As Elvis swoons, “I’ll have a Blue Christmas without you…” I am taken back to last Christmas Eve when I was working as a chaplain in a long-term care facility. While most of the staff was finishing up their work to head home to their families, residents and other staff were just beginning to settle in for the holiday. Some residents seemed to be in a reflective mood, reviewing their past Christmases in stride with mostly happy memories. Others expressed bittersweet thoughts of the difficulties of the past year.
Decorations of red on a green Christmas tree won’t be the same, dear, if you’re not here with me…”
The holidays tend to be difficult for some – especially those who are reeling from grief over the death of a loved one. This time of year can be especially hard for those invisible losses that are more difficult to talk about – the loss of a dream, an uncertain future or the struggles in life that remain unspoken. It’s as if the rest of the world keeps going — shopping, baking, wrapping and singing — seemingly unaware of the mix of both sadness and joy of the season, as if a blanket of snow could make the sadness go into hibernation if even for a short time.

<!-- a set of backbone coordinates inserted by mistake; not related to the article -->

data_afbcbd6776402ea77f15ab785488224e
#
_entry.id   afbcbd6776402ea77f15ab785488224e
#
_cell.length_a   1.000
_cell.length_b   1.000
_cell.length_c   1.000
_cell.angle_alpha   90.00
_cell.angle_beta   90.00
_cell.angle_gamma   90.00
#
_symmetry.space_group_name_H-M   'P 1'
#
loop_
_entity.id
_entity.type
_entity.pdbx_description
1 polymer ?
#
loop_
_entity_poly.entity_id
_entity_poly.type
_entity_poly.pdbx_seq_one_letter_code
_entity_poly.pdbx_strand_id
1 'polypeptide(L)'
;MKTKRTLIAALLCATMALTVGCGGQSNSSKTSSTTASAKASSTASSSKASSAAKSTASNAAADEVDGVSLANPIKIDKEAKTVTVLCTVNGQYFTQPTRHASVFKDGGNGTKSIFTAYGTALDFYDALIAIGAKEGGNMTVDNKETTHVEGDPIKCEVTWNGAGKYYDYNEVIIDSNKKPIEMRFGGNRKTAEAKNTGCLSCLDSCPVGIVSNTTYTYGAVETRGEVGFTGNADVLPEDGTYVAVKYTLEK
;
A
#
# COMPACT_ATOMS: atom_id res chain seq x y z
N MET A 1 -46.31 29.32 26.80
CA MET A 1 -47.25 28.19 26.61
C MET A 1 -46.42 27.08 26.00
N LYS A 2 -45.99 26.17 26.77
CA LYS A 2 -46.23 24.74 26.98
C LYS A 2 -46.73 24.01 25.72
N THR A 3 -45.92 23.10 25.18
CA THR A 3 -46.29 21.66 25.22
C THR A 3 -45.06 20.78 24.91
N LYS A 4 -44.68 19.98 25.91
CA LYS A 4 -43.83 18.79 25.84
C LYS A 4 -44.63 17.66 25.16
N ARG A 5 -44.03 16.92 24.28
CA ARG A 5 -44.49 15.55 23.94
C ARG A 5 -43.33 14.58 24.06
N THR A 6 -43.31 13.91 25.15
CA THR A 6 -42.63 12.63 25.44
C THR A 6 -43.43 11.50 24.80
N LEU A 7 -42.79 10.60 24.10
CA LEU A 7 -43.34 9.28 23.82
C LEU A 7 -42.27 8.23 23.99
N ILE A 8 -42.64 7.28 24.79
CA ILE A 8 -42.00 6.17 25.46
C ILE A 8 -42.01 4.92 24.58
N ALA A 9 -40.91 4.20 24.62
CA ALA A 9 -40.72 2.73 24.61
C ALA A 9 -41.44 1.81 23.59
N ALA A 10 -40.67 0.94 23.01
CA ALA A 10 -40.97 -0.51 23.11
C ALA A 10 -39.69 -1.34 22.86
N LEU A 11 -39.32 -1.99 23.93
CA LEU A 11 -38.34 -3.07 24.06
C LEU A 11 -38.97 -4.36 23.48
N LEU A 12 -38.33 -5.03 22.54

It’s hard to talk about our grief when all around us are signs of joy and light – shiny packages, glittered ornaments and happy carols chirping across the airwaves. While Christmas is a season of joy of the Christ child who comes into the world, it is also the season where Christ meets us in our humanity. Christmas is when God shows up in the flesh. And that means that God shows up in all of it — the mix of grief and joy, melancholy and a child-like delight.
This week I came across an article that provides tips on how to write a Christmas card or letter after you’ve had a bad year. At last – someone acknowledges that it’s hard to write a Christmas card – especially after a not-so-perfect year! I’m sure you’ve all received them – the glowing Christmas cards from family and friends that make everything sound so…perfect. Let’s be real about it – life isn’t picture perfect. We all know that life isn’t delivered to us on Christmas morning tied up in a nice, big, red bow. Life is messy, unpredictable and a little crazy sometimes! Just think of how Jesus arrived in this world – in a manger, in a pile of hay, surrounded by animals in a barn. Now that’s messy! Sometimes we plan the perfect Christmas, when half the family has the flu, the dog threw up on the rug and the ham got a tad too dry. Hey – it happens. Here’s our chance to acknowledge it in a Christmas card. As recommended, we don’t need to share all of it, but let’s be brave enough to share some of our real stories with those who matter most. And then let’s express gratitude for all of what God has given us this past year.